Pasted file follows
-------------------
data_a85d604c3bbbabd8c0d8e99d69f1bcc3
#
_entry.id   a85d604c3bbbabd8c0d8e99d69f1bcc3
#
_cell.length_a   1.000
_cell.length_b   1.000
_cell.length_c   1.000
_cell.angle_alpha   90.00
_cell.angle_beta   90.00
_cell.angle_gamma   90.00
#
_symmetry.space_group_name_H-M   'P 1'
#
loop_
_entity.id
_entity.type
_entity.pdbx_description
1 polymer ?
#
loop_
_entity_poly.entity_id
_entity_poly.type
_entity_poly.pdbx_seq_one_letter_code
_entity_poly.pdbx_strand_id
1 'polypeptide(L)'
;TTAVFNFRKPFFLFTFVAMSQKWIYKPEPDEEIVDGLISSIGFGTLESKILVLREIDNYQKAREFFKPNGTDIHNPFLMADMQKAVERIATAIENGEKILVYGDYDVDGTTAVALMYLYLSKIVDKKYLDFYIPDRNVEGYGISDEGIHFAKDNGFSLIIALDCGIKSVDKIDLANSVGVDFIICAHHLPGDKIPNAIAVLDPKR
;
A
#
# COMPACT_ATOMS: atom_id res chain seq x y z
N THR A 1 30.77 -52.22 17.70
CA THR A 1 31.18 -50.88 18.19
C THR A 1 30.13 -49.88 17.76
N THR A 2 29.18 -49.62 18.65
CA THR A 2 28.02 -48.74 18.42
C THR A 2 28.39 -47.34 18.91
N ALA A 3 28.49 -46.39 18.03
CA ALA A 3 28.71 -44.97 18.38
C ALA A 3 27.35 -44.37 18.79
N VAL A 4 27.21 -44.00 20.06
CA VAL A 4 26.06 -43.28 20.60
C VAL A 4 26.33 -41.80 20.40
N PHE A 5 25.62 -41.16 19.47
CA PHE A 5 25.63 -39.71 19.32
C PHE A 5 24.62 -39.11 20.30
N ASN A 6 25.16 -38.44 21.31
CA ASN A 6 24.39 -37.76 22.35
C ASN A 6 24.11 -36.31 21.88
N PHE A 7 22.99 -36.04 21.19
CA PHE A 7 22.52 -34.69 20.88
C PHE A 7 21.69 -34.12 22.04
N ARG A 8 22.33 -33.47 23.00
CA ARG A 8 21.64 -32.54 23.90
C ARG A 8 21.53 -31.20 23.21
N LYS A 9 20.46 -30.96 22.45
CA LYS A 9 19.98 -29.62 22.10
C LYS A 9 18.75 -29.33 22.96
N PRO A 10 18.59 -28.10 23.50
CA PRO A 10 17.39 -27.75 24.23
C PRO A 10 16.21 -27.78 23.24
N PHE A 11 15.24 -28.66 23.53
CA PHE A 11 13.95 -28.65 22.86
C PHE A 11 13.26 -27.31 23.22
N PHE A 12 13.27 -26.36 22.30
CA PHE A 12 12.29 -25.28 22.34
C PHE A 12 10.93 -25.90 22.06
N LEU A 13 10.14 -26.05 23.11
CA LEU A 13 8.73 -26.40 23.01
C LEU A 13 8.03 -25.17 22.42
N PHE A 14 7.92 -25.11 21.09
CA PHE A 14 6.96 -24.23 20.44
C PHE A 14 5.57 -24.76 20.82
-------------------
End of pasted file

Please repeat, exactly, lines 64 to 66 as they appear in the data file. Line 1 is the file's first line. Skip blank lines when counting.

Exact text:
N PHE A 12 13.27 -26.36 22.30
CA PHE A 12 12.29 -25.28 22.34
C PHE A 12 10.93 -25.90 22.06